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Subject:Re: English only - My $.02 From:Helena Jerney <hjerney -at- HUDSONBAY -dot- BITNET> Date:Fri, 21 Jan 1994 10:33:56 +0800
> Canada came up once - and so did Switzerland. Switzerland doesn't
> get the immigration we do in the US. This changing populace separates the US
> from the Swiss.
Exactly, so let's not use other countries experience in a debate that
involves a unique situation in the world.
> Canada is in a royal mess. Yes, the history is
> different, going back to the French-Indian war during the Napoleonic
> era; however, this legislated division about language is fairly recent
> and it has only made things worse. The Quebec government now must
> go around and remove signs in English in the province. There are
> "grass-roots" organizations making the govt. go into communities
> where people coexist peacefully and force them to change the
> signs around, stirring up debate.
As for Canada, the only legislated language division was not imposed by
the Canadian government, but rather by Le gouvernement du Quebec. And I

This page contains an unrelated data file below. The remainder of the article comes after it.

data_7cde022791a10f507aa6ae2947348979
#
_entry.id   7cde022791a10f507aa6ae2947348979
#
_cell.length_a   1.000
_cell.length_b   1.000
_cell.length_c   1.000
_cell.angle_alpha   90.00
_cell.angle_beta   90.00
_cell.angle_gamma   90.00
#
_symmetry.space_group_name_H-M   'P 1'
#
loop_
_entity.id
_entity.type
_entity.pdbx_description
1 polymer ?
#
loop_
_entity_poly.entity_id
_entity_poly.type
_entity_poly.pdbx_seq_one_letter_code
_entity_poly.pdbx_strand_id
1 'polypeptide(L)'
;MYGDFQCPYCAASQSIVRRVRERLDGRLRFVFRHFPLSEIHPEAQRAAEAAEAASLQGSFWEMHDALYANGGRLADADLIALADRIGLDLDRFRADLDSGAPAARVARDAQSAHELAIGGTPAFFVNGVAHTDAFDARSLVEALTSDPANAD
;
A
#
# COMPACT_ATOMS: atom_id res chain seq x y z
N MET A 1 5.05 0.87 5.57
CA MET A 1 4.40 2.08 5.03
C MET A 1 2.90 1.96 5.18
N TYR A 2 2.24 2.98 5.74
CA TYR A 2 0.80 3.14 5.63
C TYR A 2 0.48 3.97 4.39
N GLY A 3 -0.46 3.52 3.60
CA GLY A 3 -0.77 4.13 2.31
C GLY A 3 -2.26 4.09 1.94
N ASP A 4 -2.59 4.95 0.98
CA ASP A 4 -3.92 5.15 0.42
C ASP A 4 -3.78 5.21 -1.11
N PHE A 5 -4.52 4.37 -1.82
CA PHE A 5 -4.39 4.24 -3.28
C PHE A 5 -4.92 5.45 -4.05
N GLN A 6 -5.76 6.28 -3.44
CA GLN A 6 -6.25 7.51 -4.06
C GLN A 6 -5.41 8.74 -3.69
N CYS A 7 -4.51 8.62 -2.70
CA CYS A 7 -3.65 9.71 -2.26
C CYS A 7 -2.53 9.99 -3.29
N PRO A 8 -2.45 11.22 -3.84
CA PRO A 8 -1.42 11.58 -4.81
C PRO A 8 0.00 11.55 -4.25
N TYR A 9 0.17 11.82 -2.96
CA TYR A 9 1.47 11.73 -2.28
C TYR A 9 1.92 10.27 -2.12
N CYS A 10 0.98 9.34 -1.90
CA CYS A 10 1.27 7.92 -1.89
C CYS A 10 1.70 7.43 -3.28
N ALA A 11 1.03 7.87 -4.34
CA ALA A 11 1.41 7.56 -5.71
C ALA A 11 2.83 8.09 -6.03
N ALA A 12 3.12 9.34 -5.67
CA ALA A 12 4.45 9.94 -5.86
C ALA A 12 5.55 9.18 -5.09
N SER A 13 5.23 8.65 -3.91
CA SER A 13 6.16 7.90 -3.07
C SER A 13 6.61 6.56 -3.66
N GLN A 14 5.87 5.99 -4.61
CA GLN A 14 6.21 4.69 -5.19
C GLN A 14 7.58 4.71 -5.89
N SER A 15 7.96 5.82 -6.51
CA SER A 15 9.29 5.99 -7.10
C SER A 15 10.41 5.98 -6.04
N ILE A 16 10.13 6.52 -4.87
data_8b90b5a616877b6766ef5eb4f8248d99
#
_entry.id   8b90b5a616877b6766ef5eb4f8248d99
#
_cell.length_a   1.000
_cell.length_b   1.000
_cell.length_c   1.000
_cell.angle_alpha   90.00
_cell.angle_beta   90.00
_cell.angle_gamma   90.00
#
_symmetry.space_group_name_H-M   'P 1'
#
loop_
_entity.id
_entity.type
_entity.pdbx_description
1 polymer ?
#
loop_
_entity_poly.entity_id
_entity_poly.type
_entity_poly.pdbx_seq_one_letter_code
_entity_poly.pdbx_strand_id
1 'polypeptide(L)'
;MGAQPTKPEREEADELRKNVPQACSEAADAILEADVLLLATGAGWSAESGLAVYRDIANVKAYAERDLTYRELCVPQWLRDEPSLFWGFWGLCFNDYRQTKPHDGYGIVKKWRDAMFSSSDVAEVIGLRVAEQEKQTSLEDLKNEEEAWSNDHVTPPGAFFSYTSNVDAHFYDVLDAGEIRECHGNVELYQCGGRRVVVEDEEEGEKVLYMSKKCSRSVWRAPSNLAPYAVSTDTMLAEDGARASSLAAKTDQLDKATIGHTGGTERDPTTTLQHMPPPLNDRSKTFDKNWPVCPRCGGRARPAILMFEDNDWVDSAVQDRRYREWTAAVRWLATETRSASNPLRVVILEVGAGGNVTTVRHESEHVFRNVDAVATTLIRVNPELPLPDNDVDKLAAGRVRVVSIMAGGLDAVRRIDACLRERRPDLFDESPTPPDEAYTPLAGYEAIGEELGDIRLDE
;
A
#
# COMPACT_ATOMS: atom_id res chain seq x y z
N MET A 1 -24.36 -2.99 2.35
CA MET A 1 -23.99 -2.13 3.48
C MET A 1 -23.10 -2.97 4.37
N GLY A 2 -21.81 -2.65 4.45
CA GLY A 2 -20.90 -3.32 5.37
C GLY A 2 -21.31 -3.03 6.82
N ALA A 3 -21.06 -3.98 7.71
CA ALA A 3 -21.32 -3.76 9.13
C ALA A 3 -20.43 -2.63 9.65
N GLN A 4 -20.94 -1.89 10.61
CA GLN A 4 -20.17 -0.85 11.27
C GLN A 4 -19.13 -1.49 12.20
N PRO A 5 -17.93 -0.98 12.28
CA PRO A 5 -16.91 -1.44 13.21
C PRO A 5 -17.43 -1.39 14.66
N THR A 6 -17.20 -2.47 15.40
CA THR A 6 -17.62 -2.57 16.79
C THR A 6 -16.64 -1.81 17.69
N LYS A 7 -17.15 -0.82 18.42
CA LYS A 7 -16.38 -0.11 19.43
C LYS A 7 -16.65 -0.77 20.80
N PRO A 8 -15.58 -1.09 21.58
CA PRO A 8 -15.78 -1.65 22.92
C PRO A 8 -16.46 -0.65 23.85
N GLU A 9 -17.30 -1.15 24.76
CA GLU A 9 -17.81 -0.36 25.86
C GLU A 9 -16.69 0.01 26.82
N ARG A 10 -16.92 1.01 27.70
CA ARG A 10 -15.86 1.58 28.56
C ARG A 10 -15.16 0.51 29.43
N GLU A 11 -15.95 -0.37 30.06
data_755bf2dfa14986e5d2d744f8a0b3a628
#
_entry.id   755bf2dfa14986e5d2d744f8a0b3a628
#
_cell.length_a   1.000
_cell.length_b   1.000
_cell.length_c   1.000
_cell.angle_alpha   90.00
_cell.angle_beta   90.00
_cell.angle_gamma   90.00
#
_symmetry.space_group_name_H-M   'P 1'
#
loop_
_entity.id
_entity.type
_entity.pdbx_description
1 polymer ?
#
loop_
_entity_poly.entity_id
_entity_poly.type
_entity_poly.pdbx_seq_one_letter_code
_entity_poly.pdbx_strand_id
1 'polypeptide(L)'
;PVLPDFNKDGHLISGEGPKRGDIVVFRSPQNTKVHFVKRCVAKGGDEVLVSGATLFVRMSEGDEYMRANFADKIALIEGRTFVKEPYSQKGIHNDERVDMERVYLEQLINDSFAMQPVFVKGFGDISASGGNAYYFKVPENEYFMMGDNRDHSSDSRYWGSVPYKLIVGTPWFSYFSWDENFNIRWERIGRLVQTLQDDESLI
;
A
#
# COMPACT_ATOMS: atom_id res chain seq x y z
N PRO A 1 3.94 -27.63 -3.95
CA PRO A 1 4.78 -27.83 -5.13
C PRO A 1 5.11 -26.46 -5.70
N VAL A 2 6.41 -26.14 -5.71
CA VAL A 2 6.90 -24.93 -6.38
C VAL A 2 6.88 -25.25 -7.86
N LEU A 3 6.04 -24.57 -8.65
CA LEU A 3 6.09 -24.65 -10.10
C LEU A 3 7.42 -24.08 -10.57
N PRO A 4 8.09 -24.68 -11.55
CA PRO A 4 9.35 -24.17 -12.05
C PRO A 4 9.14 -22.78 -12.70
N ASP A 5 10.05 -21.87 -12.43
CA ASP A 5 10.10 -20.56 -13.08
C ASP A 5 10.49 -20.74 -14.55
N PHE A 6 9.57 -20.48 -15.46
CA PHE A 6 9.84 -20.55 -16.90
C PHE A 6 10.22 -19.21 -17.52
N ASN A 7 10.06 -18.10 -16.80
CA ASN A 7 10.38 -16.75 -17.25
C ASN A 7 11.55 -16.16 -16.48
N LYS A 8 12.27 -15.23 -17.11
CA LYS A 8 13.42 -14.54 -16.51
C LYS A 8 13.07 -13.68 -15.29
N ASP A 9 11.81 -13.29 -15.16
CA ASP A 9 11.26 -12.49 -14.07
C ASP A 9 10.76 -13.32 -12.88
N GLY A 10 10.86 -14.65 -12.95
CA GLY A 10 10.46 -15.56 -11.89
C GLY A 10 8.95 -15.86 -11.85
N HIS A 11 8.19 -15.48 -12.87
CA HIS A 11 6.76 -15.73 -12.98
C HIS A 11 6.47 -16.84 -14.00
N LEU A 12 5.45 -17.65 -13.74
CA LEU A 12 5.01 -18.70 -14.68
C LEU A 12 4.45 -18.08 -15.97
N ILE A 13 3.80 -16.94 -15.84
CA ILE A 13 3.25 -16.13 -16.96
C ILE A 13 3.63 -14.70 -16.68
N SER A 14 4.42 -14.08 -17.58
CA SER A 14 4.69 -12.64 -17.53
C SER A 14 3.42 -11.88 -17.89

agree it caused problems, but they had nothing to do with having two
official languages accross the nation, but rather affected Quebec only.
The government of Quebec wasn't *made* to change signs by any "grass-roots"
organizations, they passed the law themselves.
Once again, let's not bring other countries that have completely different
experiences into a debate that involves as unique a situation as this.
> If anything, "English-only" is a state of denial. Latin language has
> made many inroads into America. Some people don't like change and they
> don't want to acknowledge that America is becoming less and less a
> pasty-white country. I see a similarity between language and money
> in America. Some people don't want to change the way the language
> works and others don't want to change the artistry on US money. Language
> is not static, however, and won't respond to the kind of control the
> legislature has over the way money looks.
As for whether the US sould have an official language, I'll agree with this
point, language is not static and it will do what it wants whether
we legislate it, like it, or not. I speak three languages and I'll
be darned if someone tells me that one is more valuable than the other through
legislation. I will use the language that is spoken wherever I am (if I can
speak it), but I will not devalue the others or others that speak them.